In 1950, Maurice joined his father in the factory. From the age of 23, he spent his first years in the factory assisting his uncle, Léon, who was in charge of marketing and administration. Marcel, as his father before him, loved machinery and was in charge of workshops and production. At that time, the factory employed over fifty people. Maurice Opinel passed away on 17th august 2016. Nowadays, his son Denis Opinel is the managing director of the company.
Invention of the Virobloc
At first, the Opinel knife had four components: the blade, the handle, the shell ring and the rivet. The shell ring was needed to firmly rivet the blade to the handle.
In 1955, Marcel Opinel, wanting to improve the safety of the knife, invented the Virobloc® system. He added a rotating lock which slides on the shell ring, closing the groove and therefore locking the blade in its open position. This is a simple idea but with a complex implementation.
In the 90s, the Virobloc® system was modified to allow the blade to be locked in its closed position. At first, it was only used on a few references, but by the year 2000, it was added to every Opinel knife.
Death of Joseph Opinel
The 29th of January is cursed for the Opinel family. On the 29th of January 1926, a fire destroyed the first factory in Cognin. On the same day in 1960, Joseph Opinel died aged 88, after having worked all his life in his factory. And thirty years after his father, Marcel Opinel died on the 29th of January 1990.
The new Chambery site
The prosperity following the war increased the demand and at the beginning of the 70s, the factory was cramped on Cognin's main street on the outskirts of Chambery. It was then decided to build a new, larger modern production site a few kilometres away on an industrial estate in Chambery, at La Revériaz. At first, it was dedicated to wood working, assembly and conditioning activities, it became the main site and headquarters of the business in 2003.
Opinel: a design icon
The Opinel is a popular object used on a daily basis. Its aesthetics and functionality have convinced several generations of users. Unchanged for over a century, its design is one of the most successful of all times. For this reason, Opinel is recognised by the “Victoria and Albert Museum” as being among the 100 best designs. This list includes the Porsche 911 and the Rolex watch.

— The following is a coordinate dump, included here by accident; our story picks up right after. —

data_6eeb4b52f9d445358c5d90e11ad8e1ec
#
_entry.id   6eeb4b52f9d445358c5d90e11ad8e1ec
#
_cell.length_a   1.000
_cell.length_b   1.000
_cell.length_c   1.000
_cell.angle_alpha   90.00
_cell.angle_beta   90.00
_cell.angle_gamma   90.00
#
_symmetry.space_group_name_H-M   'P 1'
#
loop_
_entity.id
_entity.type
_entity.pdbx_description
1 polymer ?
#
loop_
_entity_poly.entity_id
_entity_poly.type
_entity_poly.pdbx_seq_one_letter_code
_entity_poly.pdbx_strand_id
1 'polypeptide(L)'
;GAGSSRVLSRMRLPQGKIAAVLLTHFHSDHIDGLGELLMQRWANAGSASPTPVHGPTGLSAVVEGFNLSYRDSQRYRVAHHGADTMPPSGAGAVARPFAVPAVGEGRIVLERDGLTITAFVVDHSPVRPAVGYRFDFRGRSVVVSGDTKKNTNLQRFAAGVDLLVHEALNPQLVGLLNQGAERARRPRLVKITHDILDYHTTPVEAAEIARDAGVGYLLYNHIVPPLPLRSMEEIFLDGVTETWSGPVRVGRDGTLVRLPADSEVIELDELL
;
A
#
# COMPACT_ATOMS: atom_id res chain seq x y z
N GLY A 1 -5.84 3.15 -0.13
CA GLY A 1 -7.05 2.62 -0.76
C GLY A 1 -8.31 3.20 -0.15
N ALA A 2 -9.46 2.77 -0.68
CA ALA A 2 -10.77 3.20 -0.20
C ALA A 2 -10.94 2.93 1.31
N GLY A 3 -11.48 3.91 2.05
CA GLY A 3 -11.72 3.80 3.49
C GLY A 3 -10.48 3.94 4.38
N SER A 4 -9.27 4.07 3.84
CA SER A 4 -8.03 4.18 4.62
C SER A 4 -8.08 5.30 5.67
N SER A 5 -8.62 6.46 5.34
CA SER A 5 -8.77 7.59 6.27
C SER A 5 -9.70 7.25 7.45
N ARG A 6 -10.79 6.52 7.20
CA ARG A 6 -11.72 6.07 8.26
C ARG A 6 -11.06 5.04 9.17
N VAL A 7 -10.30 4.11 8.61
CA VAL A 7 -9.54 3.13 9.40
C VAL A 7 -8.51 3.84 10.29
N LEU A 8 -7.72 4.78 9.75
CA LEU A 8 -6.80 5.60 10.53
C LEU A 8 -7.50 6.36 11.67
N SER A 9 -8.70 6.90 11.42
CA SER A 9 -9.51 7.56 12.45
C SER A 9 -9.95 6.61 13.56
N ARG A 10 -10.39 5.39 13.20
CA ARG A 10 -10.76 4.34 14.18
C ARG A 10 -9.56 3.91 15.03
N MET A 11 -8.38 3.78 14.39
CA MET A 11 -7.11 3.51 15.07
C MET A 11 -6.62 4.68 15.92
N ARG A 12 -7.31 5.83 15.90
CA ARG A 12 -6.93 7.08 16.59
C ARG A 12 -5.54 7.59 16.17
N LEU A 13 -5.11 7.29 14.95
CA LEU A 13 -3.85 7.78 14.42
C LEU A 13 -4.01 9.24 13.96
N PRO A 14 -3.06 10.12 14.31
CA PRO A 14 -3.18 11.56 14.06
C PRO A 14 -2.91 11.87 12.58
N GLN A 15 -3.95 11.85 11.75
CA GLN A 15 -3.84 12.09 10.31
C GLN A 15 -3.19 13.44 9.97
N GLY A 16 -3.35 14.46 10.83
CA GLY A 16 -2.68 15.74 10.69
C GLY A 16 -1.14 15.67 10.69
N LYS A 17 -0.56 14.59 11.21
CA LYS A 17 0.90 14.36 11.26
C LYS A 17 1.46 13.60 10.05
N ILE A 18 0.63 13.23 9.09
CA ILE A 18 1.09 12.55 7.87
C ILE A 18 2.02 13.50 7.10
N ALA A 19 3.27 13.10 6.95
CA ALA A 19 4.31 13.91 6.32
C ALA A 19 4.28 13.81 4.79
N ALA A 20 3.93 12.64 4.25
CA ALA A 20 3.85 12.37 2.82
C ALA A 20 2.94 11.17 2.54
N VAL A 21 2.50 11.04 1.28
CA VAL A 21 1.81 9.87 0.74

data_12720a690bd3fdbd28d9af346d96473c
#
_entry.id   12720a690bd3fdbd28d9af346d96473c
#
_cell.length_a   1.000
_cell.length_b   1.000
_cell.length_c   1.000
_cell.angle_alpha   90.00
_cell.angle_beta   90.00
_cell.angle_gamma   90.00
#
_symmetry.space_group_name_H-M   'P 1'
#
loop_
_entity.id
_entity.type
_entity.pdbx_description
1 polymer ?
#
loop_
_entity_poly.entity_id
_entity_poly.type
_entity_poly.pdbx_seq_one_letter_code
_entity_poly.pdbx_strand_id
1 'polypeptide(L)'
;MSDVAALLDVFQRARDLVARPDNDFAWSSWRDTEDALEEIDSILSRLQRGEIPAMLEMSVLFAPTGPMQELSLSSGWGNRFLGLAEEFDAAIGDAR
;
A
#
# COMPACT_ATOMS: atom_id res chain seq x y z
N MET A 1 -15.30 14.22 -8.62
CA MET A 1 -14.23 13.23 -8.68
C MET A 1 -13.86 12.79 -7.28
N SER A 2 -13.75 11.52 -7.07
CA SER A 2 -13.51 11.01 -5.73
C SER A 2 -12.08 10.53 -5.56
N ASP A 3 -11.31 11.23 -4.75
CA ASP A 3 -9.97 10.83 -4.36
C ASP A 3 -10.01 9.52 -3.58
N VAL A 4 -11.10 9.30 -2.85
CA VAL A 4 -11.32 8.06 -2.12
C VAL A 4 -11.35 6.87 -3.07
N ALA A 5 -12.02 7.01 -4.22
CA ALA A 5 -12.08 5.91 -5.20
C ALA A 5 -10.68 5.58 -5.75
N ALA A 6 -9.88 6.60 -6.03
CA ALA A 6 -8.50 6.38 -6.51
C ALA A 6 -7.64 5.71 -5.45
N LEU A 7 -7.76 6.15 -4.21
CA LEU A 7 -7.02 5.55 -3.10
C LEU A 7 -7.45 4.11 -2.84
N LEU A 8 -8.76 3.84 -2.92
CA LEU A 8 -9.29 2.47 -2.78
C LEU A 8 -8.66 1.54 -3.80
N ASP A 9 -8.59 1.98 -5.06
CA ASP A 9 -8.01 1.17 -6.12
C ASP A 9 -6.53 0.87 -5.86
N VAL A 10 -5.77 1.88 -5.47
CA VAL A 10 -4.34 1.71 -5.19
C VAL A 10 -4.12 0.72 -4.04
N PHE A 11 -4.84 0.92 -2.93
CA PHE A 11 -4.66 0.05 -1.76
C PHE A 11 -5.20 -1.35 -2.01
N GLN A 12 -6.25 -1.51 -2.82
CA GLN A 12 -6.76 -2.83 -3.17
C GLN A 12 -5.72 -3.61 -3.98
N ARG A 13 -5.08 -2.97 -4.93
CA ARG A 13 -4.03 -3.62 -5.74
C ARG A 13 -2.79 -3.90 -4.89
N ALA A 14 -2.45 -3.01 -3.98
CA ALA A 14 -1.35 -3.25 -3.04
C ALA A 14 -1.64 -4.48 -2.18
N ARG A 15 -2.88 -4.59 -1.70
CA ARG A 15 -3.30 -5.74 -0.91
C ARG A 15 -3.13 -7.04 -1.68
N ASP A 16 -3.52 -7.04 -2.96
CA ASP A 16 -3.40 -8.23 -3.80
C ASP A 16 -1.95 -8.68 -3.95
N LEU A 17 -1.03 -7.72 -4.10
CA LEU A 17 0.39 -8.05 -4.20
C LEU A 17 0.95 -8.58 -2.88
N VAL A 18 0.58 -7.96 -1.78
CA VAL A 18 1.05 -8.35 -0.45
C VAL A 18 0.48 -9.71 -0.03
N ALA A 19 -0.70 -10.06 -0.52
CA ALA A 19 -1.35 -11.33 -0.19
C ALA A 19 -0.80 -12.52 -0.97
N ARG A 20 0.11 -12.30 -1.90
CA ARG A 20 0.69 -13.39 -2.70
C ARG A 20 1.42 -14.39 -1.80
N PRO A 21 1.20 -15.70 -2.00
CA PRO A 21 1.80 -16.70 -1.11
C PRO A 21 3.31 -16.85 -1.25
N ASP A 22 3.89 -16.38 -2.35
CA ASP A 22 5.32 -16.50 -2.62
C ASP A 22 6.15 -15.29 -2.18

Opinel is in the dictionary
Opinel is part of the French cultural heritage and is named in several publications. En 1989, it is referenced in the Larousse dictionary, alongside Bic, Frigidaire or Solex as a proprietary name with the following definition: Folding knife with a wooden handle bearing a groove into which is inserted the blade when the knife is closed.
The family saga continues
In 1998, Denis Opinel who started working in the business in 1973, took over from his father Maurice Opinel.
New head office
To facilitate production flows and exchanges within the company, it was decided to gather all business activities in on single site. To do so, headquarters were moved from Cognin to La Revériaz in 2003. A new building was constructed alongside the existing workshops. The Opinel buildings at 508 boulevard Henry Bordeaux in Chambery now cover a 5000-m² area.
Cooking with Opinel
To celebrate the 150 year anniversary of the French Savoie, Opinel published the “La cuisine à l’Opinel” (Cooking with Opinel) cookery book. A real gourmet’s journey in Opinel's native land: portraits and recipes by 25 Michelin-starred chefs from Savoie, Haute-Savoie, Piedmont and the Nice country, including fascinating anecdotes on the history of Savoie’s gastronomy written by Annie Victor and illustrated by the photographs of Anthony Cottarel. The book received the 1st prize in the Gourmand World Cookbook Awards 2009, in the Best Corporate Book in France category (published by the Editions Lagon Rouge, out of print).
The Opinel museum
In 1989, with the permission of the Opinel Company, Jacques Opinel turned his grandfather Jean’s workshop into a museum. Jean was Joseph Opinel’s brother and also a blacksmith and edgetool maker. The Opinel museum is located in Saint-Jean-de-Maurienne and rapidly became one of the first sites visited in Savoie. In 2013, it was renovated and extended by the Opinel Company together with Jacques Opinel and his son Maxime. This private free museum traces the history of Opinel®. There, you will discover the Opinel’s family and Savoyard origins, as well as the modifications to the manufacturing processes and the technical and commercial development of the brand. The visit concludes with a film made on the workshops and describing the current manufacturing processes. Read more
The Opinel story
It took till 2014 for Opinel to finally tell its story: a family saga and its extraordinary destiny. This 160-page book was written by the author and journalist Jean-François Mesplède, former director of the Guide Michelin France. With a foreword by Paul Bocuse and Michel Desjoyeaux, the tale unfolds through revelations by Maurice and Denis Opinel and interviews with company employees. The book is beautifully illustrated with archives and photographs by Thierry Vallier. (Editions Page d’Ecriture, €25).
Spring 2016, the company open its first international subsidiary. Based in Chicago, OPINEL USA will distribute and develop the brand in the United States.